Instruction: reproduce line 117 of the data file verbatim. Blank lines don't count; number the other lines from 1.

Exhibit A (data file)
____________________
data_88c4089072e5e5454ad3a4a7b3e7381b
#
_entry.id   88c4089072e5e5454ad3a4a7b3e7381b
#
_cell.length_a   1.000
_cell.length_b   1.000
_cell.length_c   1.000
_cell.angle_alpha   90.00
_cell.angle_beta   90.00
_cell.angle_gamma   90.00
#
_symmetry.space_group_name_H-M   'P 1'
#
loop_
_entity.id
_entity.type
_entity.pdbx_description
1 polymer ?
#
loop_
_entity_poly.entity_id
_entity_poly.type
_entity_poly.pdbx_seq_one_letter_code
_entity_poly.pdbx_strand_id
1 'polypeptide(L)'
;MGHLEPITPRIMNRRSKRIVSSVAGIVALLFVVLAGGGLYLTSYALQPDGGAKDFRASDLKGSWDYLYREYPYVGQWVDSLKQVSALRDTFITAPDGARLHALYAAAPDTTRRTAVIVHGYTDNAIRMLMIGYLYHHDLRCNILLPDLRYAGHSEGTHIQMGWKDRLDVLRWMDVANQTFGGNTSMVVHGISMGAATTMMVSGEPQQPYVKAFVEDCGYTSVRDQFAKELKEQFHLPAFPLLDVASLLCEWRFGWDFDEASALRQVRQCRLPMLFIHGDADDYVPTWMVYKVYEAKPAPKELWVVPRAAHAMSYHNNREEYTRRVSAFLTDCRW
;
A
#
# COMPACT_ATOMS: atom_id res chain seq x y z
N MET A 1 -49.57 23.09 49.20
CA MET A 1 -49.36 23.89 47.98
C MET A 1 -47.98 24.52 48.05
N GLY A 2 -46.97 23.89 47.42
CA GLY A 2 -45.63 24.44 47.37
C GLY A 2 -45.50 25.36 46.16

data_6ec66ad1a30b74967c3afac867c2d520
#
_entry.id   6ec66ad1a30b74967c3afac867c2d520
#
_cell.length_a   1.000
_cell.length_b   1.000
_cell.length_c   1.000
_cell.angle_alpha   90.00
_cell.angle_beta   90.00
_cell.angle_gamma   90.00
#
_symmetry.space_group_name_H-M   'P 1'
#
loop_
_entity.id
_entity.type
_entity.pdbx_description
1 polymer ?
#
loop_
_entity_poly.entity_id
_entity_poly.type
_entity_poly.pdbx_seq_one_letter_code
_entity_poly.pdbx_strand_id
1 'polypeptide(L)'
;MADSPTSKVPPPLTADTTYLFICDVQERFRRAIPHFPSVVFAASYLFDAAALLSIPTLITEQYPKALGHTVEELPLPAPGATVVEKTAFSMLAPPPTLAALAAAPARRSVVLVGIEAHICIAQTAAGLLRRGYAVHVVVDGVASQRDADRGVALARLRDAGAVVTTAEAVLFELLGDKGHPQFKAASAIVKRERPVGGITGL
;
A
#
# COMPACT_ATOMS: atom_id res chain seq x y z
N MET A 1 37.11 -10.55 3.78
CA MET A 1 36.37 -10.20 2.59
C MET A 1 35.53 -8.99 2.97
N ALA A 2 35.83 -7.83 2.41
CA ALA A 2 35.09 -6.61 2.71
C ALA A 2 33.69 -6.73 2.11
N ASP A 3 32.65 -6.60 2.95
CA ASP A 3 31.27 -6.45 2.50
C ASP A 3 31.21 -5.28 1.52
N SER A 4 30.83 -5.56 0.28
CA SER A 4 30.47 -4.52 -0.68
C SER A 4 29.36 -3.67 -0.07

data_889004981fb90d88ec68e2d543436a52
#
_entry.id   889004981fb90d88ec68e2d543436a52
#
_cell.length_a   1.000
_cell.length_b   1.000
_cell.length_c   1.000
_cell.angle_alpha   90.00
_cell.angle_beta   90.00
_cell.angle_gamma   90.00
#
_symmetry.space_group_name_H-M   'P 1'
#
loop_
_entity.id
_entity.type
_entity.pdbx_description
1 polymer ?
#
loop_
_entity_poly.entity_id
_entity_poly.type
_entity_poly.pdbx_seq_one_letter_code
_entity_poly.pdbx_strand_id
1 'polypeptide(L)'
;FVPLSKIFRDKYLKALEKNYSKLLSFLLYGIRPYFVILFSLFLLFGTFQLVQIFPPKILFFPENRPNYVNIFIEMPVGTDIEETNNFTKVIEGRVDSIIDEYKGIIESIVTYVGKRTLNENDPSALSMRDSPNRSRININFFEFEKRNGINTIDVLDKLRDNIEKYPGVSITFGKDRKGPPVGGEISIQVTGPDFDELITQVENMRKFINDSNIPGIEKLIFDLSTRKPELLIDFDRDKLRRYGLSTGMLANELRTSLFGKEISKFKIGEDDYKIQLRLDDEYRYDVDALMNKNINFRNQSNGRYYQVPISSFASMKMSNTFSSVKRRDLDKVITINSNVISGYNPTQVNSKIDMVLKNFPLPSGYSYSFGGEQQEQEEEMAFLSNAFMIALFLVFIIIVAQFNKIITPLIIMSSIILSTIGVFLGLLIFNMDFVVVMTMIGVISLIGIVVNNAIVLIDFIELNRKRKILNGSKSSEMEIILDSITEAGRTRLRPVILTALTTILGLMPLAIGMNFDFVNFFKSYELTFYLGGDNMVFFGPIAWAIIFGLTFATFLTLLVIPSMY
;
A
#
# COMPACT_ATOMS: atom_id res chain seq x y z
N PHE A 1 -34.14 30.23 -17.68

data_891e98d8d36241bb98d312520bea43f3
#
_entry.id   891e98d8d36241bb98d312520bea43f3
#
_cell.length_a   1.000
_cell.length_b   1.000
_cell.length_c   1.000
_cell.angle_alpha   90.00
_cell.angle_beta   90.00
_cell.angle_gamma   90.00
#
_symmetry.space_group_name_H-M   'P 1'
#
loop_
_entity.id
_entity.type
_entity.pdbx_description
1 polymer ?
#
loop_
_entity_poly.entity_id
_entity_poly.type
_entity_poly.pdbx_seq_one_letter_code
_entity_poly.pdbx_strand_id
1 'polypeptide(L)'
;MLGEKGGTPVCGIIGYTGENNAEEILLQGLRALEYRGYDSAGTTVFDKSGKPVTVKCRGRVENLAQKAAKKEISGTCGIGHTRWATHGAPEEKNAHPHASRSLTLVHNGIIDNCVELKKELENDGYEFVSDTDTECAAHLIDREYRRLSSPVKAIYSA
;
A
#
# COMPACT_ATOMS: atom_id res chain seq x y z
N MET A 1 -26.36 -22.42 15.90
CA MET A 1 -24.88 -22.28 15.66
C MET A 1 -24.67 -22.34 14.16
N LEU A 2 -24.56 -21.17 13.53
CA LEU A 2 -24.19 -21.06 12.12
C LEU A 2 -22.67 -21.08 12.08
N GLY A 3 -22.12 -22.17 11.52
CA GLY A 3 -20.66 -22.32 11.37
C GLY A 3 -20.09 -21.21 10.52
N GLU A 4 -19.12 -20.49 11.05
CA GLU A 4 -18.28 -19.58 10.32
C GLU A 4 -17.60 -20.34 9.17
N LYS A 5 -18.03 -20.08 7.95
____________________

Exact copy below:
_cell.angle_alpha   90.00